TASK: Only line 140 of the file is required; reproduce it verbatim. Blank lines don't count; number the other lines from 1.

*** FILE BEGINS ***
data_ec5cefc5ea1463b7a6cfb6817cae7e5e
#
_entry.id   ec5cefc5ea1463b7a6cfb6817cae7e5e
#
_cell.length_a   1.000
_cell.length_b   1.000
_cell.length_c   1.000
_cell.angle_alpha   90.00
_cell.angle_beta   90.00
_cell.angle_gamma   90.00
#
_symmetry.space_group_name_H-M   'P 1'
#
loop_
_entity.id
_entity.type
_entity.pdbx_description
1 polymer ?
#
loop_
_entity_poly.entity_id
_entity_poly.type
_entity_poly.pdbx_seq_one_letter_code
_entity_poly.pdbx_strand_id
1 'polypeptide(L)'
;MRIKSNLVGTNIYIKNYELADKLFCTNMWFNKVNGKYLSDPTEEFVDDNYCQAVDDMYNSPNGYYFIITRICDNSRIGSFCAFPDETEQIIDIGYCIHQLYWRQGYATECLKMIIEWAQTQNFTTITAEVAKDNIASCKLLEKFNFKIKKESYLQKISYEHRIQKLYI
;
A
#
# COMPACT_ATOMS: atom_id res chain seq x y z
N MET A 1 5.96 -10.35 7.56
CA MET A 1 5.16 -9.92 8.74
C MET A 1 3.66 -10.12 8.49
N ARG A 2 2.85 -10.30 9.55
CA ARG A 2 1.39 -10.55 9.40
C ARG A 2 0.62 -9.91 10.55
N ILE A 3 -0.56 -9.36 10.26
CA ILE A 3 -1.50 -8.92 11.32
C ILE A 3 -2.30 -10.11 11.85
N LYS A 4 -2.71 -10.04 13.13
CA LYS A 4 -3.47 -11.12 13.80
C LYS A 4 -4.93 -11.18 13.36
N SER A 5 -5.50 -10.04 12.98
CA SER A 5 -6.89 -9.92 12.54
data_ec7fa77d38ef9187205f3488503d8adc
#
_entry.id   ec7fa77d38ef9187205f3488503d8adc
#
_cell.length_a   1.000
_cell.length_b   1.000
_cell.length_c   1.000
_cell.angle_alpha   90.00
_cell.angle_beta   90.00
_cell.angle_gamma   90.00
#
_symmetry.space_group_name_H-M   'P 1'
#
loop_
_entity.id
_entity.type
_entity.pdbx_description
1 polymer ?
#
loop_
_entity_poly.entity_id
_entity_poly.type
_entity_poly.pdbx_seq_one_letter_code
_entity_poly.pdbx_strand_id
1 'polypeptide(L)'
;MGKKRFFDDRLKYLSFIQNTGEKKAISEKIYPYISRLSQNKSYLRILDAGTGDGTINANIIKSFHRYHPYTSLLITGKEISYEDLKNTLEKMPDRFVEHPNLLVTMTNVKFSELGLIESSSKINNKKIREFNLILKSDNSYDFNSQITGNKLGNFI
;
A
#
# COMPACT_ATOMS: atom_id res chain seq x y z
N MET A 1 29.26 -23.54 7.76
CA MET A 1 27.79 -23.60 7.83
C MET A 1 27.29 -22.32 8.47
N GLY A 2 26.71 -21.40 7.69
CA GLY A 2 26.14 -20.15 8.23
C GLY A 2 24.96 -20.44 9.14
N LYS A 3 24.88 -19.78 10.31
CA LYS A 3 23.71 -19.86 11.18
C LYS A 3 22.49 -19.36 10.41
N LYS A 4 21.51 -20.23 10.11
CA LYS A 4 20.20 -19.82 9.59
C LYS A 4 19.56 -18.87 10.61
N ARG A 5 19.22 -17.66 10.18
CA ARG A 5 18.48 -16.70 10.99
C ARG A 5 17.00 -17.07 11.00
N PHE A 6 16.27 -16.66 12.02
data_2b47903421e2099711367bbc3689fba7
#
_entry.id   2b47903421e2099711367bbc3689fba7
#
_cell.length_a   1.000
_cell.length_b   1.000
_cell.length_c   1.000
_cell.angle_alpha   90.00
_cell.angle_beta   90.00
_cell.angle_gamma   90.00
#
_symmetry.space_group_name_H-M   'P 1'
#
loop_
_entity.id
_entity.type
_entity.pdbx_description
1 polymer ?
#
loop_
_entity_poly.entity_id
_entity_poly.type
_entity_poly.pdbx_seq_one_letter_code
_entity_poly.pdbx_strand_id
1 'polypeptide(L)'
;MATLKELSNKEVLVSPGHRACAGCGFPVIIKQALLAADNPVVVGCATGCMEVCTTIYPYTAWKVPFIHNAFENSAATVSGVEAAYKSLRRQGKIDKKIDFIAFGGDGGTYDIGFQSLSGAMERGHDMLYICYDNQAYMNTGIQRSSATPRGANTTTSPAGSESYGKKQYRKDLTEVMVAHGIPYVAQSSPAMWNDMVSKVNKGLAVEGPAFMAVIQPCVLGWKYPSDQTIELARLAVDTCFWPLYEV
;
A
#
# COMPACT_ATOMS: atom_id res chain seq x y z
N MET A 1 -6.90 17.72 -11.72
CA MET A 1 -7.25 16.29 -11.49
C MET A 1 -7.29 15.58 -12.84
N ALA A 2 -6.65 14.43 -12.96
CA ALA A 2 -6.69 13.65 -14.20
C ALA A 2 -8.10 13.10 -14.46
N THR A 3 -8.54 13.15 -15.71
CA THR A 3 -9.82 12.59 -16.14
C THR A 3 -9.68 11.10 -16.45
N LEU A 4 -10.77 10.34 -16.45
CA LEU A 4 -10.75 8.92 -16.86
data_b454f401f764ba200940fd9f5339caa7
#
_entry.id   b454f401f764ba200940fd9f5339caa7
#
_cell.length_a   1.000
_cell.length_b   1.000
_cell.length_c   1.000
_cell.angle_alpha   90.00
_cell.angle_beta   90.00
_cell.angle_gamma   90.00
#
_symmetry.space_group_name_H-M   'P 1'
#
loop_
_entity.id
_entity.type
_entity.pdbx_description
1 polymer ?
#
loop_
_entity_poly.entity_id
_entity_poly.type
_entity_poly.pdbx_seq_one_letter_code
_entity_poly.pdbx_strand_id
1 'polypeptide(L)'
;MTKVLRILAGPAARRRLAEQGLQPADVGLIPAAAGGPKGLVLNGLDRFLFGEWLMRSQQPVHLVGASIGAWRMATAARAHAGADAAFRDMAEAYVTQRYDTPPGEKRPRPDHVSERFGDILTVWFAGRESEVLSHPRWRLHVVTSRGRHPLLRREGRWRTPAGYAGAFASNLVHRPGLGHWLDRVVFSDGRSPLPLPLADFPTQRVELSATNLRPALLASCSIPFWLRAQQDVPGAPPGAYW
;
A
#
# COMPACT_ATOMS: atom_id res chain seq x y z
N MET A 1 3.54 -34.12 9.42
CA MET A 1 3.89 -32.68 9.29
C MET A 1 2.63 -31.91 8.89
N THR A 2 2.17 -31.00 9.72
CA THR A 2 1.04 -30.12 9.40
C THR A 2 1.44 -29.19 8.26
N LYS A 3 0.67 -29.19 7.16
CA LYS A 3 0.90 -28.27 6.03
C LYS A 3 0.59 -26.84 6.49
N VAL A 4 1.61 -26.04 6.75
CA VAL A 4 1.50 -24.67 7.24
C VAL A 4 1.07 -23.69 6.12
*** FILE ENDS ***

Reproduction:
_cell.angle_beta   90.00